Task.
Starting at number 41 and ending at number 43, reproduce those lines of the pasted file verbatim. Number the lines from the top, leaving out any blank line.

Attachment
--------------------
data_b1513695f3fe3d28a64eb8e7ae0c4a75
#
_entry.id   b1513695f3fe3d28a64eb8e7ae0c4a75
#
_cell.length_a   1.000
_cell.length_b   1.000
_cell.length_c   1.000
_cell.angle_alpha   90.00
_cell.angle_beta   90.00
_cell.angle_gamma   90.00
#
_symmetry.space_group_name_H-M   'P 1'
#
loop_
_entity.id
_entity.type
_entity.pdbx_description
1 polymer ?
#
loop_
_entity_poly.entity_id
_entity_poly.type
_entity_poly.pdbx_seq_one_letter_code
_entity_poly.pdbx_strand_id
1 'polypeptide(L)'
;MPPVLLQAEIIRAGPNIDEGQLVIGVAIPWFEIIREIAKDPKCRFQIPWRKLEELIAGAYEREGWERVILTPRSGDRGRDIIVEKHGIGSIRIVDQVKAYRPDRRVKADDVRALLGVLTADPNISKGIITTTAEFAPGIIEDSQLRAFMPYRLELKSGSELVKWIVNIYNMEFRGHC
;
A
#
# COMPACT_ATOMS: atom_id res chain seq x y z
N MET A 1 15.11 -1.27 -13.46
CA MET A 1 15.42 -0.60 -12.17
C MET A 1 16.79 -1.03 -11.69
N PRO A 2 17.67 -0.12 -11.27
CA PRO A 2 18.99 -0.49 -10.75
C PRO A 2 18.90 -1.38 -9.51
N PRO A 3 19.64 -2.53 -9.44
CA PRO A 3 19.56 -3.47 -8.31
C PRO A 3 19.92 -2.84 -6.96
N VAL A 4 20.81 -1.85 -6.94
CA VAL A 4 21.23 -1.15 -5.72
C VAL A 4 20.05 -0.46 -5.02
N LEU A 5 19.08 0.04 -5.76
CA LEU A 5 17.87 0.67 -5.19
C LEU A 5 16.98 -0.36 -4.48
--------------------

CA VAL A 4 21.23 -1.15 -5.72
C VAL A 4 20.05 -0.46 -5.02
N LEU A 5 19.08 0.04 -5.76